This Donate Life Month, the Nettleton and Conklin families are celebrating nearly 16 years of being family.
The families are joined together not by blood or marriage but by a unique gift: a kidney, donated by Barbara “Babs” Conklin, a first grade schoolteacher, to John Nettleton, a business owner, in 2006. At the time, the two were almost strangers.
“Our daughters were on a traveling soccer team together in junior high and that’s when we first probably met each other–just at games,” Conklin said.
When she found out through a mutual friend that a fellow soccer parent needed a kidney, Conklin immediately approached him on the soccer field.
“I told him, ‘I can help and I can offer my kidney,’” she said. “‘I have two of them.’”
Conklin said her strong sense of faith compelled her to make the generous offer. As for John–he refers to Babs as his “angel.”
“My angel approached me on the soccer field and asked how she could help me,” he said.
John Nettleton had been living with polycystic kidney disease–a hereditary condition in which the kidneys develop fluid-filled cysts, which, in turn, harm the organs’ ability to function properly.
“In general, these patients do progress to end stage renal disease due to their kidneys being taken over by numerous cysts,” said Irene Kim, MD, director of the Cedars-Sinai Comprehensive Transplant Center.
Nettleton had been on dialysis treatments for more than a year before Conklin heard of his need and offered her kidney. The nine-hour daily dialysis treatments had taken him away from doing the things he loved, like watching his daughters excel in athletics.
“My younger daughter, she was in cheer squad at the basketball games. My halftime was leaving and going home. But you just do what you have to do, and you get used to it. It becomes a part of your life .”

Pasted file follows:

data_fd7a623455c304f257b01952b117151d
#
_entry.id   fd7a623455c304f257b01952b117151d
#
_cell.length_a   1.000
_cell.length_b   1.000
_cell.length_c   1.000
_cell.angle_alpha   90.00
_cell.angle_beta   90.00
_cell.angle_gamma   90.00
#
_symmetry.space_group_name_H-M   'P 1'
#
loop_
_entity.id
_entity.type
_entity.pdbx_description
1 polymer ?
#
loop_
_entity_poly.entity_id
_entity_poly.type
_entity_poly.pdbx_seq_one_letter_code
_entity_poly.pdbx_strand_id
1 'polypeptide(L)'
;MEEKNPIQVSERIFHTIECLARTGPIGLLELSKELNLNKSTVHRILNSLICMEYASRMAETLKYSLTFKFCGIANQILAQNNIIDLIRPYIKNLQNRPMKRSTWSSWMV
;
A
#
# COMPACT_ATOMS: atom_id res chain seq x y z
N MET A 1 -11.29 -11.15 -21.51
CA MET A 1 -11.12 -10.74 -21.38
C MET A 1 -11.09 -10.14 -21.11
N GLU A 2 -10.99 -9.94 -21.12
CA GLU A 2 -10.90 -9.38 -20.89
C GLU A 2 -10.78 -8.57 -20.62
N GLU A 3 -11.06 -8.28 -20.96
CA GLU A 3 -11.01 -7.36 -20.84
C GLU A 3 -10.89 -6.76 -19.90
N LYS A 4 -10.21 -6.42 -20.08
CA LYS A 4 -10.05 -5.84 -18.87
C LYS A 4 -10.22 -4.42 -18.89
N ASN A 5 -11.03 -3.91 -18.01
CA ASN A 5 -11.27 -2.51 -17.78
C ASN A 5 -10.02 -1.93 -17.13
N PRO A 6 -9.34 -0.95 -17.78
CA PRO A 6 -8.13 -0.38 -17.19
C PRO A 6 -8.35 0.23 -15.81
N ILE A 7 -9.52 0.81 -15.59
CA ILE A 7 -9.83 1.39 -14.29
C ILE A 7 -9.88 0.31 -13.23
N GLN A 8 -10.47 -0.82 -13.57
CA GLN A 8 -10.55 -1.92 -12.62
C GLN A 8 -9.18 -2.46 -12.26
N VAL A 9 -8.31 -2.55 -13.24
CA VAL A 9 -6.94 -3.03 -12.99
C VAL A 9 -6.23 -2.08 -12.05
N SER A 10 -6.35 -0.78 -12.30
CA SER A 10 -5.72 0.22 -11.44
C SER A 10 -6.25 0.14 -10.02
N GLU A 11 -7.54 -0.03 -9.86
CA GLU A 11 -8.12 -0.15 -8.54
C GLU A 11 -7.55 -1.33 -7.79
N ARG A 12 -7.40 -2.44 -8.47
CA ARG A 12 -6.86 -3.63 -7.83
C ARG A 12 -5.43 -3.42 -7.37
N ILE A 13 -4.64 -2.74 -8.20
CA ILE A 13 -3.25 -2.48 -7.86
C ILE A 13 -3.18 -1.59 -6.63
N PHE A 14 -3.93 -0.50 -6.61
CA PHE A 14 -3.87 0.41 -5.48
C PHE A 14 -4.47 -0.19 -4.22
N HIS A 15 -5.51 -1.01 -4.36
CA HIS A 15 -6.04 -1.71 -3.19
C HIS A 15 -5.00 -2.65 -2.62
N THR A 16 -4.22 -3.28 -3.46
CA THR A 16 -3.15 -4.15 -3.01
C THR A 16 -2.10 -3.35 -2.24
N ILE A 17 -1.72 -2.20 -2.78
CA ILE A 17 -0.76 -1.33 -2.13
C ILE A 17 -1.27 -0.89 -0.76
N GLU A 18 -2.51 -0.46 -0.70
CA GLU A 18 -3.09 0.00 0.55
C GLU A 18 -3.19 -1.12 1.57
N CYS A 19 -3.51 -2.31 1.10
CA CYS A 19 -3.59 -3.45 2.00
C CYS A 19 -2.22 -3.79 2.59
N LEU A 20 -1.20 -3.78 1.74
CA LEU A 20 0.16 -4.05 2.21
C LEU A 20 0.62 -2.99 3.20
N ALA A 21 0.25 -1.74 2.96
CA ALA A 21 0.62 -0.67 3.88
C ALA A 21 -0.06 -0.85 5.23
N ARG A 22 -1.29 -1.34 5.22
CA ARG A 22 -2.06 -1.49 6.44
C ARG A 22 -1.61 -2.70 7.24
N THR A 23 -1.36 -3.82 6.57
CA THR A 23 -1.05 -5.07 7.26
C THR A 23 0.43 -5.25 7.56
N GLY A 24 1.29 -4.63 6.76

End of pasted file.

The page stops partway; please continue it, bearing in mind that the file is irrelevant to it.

Nettleton said he had been willing to continue those treatments while waiting on the list for a kidney. According to organdonor.gov, more than 90,000 people in the U.S. currently are waiting for a kidney transplant. The National Kidney Foundation estimates the average wait time for a kidney transplant is more than 3 ½ years.
“I was OK with that,” he said. “I knew that one way or the other, I was going to get a kidney somewhere down the road.”
After nearly a year and a half of treatments and rigorous testing to make sure Nettleton’s body would accept Conklin’s kidney, the transplant finally took place in June 2006. It was one of about 5,000 living donor kidney transplants performed in the U.S. each year.
In the years since, the families have bonded, joining each other on vacations, at backyard barbecues and for Dodgers games.
Nettleton said he’s thankful every day for the gift he received 16 years ago.
“Both of my daughters have been married, and I was able to walk them down the aisle in their weddings,” Nettleton said.
But to hear Conklin tell it, she’s the one who received the gift all those years ago.
“Except for my recuperation, I have not missed a beat in my life, not having a second kidney,” Conklin said.
Plus, she said, her donation strengthened her faith and brought her family closer.
“The other thing is, I’m a mother of three kids. It was great for my children to see us go through the whole journey–to see the effect it had on John. I really feel that that was a gift for me,” she said.
Read more in the Cedars-Sinai Blog: Holiday Gift: Patient Gets New Heart and Kidney